When the environment is in the local operating mode, the user can select not to connect to any remote server or grid enabled server. This means that the user will not use data and files from the grid enabled server. In such cases, the environment works from the local disk or storage medium. The File Manager, in this case, maps all accessible devices on the user local computer such as the local hard disk, CDROM, Floppy, USB memory stick, etc. Users in this case can use all Java-based applications within the environment, accessing (private, shared, or public) databases using EJB/http/ or web-services technologies.

In the local operating mode, users can also submit jobs to a remote server or grid enabled server using SSH connection. Processing jobs can also be submitted to a Globus enabled computing grid using the cog-toolkit provided by the Globus technologies that is based on the web-services technology. Network access to network server databases and web-enabled libraries is available in the local operating mode. Other networked resources may be available that do not use a mapping to a remote server.

Another option is the off-line mode. In the event that the Internet or network is not available, the environment can be used as an application operating on the local computer that can read/write data to the memory devices available on the local computer. In the off-line mode, the remote desktop environment will be stable and jobs or other information may be queued up pending the availability of the network.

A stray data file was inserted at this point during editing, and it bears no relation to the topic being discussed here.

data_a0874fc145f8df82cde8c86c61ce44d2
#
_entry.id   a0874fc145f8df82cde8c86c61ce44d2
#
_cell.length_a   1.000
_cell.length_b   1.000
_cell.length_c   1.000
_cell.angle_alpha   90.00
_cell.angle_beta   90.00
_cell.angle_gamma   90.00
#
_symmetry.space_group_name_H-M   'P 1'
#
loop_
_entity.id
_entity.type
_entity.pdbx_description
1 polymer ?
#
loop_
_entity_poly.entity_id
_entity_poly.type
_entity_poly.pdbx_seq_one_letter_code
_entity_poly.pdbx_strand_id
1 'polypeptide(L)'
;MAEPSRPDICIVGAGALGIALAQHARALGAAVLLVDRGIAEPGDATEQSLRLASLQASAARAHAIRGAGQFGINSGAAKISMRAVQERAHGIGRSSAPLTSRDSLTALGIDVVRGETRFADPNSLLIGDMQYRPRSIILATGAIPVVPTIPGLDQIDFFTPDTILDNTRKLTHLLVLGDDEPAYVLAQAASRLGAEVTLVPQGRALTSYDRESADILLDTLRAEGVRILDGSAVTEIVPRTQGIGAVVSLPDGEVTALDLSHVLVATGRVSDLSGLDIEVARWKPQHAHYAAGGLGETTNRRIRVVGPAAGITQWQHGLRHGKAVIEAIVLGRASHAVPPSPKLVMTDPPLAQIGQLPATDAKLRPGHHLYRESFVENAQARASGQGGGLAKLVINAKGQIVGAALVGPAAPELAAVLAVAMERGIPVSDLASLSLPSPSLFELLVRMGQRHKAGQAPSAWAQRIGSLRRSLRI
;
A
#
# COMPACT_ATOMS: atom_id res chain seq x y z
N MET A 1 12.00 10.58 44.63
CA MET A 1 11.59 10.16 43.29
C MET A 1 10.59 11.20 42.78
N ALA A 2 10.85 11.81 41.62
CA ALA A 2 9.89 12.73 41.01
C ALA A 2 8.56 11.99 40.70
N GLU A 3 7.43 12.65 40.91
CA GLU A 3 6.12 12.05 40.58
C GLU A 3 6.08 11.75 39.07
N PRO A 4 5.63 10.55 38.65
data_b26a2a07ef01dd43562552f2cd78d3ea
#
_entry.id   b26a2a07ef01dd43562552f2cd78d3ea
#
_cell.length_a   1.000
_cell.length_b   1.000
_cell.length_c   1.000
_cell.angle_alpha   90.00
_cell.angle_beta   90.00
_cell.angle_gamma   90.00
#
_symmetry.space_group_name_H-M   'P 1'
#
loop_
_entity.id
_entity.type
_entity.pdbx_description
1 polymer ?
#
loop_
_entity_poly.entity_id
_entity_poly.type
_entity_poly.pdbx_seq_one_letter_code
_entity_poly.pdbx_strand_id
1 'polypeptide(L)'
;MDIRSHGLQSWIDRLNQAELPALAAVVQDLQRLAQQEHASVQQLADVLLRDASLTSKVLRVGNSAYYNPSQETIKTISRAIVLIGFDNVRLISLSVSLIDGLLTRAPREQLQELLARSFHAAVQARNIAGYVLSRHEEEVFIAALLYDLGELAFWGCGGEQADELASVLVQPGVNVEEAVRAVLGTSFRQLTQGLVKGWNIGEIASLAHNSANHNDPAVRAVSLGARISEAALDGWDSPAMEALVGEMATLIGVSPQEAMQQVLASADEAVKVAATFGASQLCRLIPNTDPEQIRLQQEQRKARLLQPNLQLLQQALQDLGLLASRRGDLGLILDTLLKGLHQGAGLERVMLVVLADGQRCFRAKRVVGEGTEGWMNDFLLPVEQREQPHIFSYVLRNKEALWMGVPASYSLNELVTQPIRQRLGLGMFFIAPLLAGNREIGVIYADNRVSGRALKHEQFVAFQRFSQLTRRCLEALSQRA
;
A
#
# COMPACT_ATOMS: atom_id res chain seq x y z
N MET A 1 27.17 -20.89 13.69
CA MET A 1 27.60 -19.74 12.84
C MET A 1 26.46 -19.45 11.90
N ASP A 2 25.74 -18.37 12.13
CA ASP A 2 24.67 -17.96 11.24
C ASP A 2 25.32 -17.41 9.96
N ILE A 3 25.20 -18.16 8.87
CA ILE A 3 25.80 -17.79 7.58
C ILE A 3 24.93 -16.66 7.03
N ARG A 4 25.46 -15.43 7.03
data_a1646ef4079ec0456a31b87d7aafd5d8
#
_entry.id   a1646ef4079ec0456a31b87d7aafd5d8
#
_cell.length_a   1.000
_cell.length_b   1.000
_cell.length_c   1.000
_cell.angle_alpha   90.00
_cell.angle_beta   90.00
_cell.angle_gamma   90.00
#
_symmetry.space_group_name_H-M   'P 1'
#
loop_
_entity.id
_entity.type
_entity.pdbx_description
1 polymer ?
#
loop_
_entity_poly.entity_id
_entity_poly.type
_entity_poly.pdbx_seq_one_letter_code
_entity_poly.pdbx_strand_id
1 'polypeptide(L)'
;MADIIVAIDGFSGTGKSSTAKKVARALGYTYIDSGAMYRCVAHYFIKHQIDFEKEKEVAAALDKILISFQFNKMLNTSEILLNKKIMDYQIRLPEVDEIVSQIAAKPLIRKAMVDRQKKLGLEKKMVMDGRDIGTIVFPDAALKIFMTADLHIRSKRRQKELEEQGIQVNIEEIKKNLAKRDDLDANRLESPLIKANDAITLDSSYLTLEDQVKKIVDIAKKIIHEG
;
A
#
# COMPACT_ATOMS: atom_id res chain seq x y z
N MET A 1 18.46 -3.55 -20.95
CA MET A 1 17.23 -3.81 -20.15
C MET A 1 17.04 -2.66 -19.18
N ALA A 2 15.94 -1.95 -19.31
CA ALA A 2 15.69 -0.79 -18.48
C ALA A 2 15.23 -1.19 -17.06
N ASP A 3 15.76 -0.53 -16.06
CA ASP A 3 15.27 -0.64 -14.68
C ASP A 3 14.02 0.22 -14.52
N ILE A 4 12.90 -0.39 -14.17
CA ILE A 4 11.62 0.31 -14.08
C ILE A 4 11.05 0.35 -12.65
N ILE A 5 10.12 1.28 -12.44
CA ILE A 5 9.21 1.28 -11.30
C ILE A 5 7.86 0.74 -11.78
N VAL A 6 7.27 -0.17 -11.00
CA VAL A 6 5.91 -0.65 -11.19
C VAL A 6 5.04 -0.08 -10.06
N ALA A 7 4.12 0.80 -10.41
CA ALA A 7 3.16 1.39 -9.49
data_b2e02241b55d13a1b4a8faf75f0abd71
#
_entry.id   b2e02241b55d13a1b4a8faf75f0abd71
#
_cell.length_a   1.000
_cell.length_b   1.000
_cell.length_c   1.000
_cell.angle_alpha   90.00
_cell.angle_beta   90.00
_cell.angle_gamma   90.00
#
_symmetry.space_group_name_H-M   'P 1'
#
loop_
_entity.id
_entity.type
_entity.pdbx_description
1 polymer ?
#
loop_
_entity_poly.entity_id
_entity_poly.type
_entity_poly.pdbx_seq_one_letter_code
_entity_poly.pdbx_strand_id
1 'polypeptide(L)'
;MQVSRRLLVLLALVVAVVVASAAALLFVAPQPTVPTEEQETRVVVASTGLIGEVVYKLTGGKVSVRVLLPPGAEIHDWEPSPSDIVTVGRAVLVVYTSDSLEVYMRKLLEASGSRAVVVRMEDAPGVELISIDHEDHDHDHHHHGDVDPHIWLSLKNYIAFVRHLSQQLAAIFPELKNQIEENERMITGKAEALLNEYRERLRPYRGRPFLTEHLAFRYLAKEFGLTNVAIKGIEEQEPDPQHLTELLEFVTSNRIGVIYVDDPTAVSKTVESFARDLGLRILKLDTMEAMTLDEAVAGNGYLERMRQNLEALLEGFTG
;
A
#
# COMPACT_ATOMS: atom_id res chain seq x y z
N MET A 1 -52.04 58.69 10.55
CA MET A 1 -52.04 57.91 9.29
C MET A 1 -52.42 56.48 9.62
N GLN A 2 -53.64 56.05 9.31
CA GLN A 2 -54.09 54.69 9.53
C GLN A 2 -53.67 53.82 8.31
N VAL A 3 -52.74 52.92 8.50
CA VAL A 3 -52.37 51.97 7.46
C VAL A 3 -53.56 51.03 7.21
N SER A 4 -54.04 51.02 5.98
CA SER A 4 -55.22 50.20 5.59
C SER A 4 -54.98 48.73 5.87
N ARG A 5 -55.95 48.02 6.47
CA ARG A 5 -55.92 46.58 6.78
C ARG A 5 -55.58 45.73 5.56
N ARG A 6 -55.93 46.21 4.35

One overall benefit of the present system is that this system can take a plurality of application tools that independently communicate with disparate network systems and combine the applications to form a cohesive remote desktop system that operates transparently to the user. More specifically, the remote desktop combines the mapping and data retrieval for several environments to allow the user to see just one environment. As described, the remote desktop allows users to access a 1) grid enabled server, 2) a grid computing network; 3) local client computer hardware and software, and 4) local applications with local data.

The present embodiments described are also significantly different than prior remote interface systems because it includes an integrated environment that acts as single application even though it is formed from many integrated applications. This functionality is enabled because the remote desktop interface provides the filtering and communication channels for inter-application communication. In addition, the core of the remote desktop interface is configured to allow many software tools to be plugged into it. These plug-in software tools may be integrated with multiple classes of systems, such as 1) grid enabled servers, 2) grid computing systems, 3) web enabled applications, and 4) a local client's operating system.